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Kathmandu Day Trip: Dhulikhel

Kathmandu Day Trip: Dhulikhel

The dust, noise, and traffic of Kathmandu makes a person crave some bright vivid colors and fresh air. My favorite day trip from Kathmandu - just a couple of hours by local bus from Ratna Park - is Dhulikhel. This "party" town is located on the eastern side of Kathmandu Valley and was historically a gateway to Tibet. Similar to Chitlang, Dhulikhel is a popular weekend destination for Kathmandu locals seeking some fun. In Dhulikhel, the beverages flow, guys boogie in the fields, and karaoke reverberates across the hills. 

We were here for some exercise, rather than an R&R party. Dhulikhel has plenty of trails. The day we arrived, we took the "Bird Watching" route through some terraced wheat fields up to a military base and then over to Kali Hindu Temple, which has an expansive, dust-free view of the valley. We walked down the 1000 steps :-) leading past the Golden Buddha (if you walk up the stairs to Kali Temple, you will have to buy a ticket). 

Early the next morning, we hiked a dirt road and trail combo 18 km (11 miles) roundtrip to Namo Buddha monastery, the jewel of this region.

Perched on the top of a broad hill, golden-glazed rooftops gleaming in the sun and bright, freshly painted red and white buildings, Namo Buddha Tibetan Buddhist teaching center is eye-catching! The shrine is one of the most colorful I have ever seen, with exceptional paintings of famous Tibetan Buddhist monks on the rear and side wall perimeters, three golden buddha and bodhisattva statues adorning the front wall and gorgeous, rich colored cylindrical tapestries hanging low from the ceiling. The monastery is a peaceful, quiet place to spend an afternoon.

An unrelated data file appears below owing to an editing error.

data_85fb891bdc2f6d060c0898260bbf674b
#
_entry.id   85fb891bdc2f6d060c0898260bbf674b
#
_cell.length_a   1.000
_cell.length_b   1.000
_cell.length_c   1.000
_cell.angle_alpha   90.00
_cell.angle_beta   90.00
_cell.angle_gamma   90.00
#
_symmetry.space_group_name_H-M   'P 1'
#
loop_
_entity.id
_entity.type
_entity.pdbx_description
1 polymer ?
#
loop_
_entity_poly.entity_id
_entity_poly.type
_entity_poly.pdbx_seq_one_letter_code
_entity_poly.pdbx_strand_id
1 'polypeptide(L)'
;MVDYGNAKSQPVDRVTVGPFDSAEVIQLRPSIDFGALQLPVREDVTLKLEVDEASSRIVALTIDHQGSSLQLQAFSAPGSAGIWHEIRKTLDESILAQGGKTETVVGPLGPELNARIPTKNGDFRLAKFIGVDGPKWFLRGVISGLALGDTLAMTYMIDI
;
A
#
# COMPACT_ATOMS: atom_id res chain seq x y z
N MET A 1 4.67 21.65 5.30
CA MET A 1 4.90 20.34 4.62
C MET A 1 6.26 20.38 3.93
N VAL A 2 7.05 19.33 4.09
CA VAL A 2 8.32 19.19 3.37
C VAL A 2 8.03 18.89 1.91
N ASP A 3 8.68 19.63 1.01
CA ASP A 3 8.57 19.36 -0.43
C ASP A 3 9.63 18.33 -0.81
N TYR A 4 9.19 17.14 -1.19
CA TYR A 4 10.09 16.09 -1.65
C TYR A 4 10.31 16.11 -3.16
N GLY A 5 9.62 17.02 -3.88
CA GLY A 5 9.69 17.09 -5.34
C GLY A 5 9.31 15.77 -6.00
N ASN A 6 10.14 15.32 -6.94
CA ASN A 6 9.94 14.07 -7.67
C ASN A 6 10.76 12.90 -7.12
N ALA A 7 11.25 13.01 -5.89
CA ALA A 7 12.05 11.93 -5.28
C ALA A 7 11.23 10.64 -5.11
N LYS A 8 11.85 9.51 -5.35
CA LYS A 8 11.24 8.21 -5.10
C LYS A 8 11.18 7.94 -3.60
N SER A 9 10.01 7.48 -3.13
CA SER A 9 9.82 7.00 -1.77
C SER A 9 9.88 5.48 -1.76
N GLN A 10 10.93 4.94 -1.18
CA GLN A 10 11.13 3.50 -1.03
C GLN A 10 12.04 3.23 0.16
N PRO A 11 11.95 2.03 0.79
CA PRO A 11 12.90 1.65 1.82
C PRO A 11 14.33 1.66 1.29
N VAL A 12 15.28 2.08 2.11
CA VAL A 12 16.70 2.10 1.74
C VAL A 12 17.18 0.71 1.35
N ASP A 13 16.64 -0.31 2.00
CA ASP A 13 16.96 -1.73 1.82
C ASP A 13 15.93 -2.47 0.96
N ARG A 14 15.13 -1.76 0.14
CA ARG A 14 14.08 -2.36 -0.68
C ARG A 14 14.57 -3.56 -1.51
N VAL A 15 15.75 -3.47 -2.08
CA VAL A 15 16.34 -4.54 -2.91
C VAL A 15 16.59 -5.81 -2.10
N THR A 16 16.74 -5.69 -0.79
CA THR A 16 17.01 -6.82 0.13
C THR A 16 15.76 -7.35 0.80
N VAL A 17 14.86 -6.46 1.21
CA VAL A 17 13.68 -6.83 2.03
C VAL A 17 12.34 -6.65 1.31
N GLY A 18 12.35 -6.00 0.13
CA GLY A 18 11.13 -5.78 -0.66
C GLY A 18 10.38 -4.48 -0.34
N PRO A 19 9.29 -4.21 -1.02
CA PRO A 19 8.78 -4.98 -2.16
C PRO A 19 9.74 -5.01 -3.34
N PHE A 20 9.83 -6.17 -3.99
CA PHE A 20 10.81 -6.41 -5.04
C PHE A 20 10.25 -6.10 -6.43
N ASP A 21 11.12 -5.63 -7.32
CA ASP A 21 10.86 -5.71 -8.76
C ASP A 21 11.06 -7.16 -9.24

The Story of Namo Buddha and the Tiger

As we were leaving for our return hike back to the Dhulikhel, we passed a tall wall inscribed with the story of Namo Buddha and the Tiger. Here's the cliff-note version:

Photo Credit: http://www.namo-buddha.eu/va/

Photo Credit: http://www.namo-buddha.eu/va/

A prince and his brothers were playing in the woods when they came upon a starving tiger with several newborn cubs. The tigress was so weak with hunger that she could not even move her head when the three brothers approached. The prince was moved to tears by the mother tiger's suffering. He told his brothers to move along the trail and he'd catch up. The prince thought, “What real use is this body of mine if not for helping others?” In ultimate selfless sacrifice, he slit his throat and laid down beside the tiger so that she could eat and survive to raise her cubs.

Photo Credit: http://www.rigpawiki.org/index.php?title=Namo_Buddha

Photo Credit: http://www.rigpawiki.org/index.php?title=Namo_Buddha

The story goes on to explain: The Prince avoided another cycle of rebirth on Earth and instead went to the Heavenly Realm for his good deed. He could see his parents were distraught at his death. He spoke to them, saying "After giving my body in generosity to the starving tigress, I was reborn in the celestial realm. Please do not be unhappy. Death and separation are inevitable for everyone. If you want to meet me in the celestial realm, then devote your life to virtuous actions and prayer. If you perform evil actions, you will fall into hell. Diligently pursue virtue. Pray and we will definitely meet again in Heaven.”

Lost In Translation: Nepal

Lost In Translation: Nepal

Kathmandu Day Hike: Chitlang and Markhu

Kathmandu Day Hike: Chitlang and Markhu